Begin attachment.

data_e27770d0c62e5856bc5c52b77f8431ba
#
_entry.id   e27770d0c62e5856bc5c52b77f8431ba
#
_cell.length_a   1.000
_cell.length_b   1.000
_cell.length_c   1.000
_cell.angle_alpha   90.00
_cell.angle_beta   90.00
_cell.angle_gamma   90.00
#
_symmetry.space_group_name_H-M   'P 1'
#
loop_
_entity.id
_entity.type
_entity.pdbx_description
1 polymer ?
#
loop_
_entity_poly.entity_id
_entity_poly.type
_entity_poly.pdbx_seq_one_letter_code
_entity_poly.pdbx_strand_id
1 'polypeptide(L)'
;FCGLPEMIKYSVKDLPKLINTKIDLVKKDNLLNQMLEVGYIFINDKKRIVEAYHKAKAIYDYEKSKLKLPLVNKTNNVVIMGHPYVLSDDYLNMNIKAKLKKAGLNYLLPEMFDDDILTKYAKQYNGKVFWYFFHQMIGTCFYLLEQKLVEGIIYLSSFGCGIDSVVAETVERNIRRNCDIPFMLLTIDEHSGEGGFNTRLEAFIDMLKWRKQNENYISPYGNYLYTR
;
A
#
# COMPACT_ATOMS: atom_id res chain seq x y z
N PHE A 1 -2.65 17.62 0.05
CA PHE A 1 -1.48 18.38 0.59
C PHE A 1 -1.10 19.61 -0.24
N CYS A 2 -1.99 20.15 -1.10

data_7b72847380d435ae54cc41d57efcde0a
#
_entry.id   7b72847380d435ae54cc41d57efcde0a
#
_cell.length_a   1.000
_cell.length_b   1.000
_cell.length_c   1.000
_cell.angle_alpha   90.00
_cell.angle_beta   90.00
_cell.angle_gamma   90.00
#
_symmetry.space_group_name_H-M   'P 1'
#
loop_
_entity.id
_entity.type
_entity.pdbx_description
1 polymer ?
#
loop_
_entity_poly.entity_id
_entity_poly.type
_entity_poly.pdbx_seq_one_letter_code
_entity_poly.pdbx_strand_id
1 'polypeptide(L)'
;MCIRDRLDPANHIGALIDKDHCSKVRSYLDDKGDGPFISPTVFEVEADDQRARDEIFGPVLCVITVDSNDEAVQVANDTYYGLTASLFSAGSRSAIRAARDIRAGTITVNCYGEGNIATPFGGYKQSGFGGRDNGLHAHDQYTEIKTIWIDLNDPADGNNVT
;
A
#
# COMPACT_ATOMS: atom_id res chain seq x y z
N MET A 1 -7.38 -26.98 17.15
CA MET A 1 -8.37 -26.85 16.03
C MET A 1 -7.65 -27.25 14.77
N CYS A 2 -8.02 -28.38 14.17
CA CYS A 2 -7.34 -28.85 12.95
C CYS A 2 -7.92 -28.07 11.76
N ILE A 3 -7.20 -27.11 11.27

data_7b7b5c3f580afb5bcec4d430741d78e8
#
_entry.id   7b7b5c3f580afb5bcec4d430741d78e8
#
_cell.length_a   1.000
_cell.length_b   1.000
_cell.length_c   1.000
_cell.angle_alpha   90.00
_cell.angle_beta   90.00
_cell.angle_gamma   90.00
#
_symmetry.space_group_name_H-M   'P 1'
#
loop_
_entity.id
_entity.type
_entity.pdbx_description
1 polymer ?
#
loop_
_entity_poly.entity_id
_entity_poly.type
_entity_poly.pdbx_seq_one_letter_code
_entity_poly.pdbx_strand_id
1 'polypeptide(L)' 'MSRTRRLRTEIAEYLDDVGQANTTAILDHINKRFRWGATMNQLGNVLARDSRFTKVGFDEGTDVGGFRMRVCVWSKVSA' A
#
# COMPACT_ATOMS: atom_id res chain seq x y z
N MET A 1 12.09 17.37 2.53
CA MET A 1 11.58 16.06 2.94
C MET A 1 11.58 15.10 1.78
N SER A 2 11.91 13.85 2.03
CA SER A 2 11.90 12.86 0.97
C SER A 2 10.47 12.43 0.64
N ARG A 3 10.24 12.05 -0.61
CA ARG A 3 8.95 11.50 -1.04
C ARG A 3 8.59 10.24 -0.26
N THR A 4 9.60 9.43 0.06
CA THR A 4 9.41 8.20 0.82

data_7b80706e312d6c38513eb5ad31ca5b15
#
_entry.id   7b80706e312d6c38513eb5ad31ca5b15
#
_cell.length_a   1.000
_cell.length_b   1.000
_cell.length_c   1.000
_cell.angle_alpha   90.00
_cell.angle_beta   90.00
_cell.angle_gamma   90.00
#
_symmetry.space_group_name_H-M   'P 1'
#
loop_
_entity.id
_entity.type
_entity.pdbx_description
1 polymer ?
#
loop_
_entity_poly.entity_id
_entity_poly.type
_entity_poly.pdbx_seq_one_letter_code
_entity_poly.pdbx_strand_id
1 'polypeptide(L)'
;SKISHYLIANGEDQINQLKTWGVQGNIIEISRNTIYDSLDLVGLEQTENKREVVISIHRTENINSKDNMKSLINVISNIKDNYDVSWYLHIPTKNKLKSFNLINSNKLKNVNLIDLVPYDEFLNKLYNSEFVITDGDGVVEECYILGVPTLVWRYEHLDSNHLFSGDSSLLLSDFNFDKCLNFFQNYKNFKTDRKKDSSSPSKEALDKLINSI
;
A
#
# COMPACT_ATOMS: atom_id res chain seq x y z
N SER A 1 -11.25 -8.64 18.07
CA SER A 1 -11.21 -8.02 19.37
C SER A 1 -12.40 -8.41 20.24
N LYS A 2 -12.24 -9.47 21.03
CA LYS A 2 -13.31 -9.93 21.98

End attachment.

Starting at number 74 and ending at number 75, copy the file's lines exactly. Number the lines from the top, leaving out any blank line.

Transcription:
_entry.id   7b7b5c3f580afb5bcec4d430741d78e8
#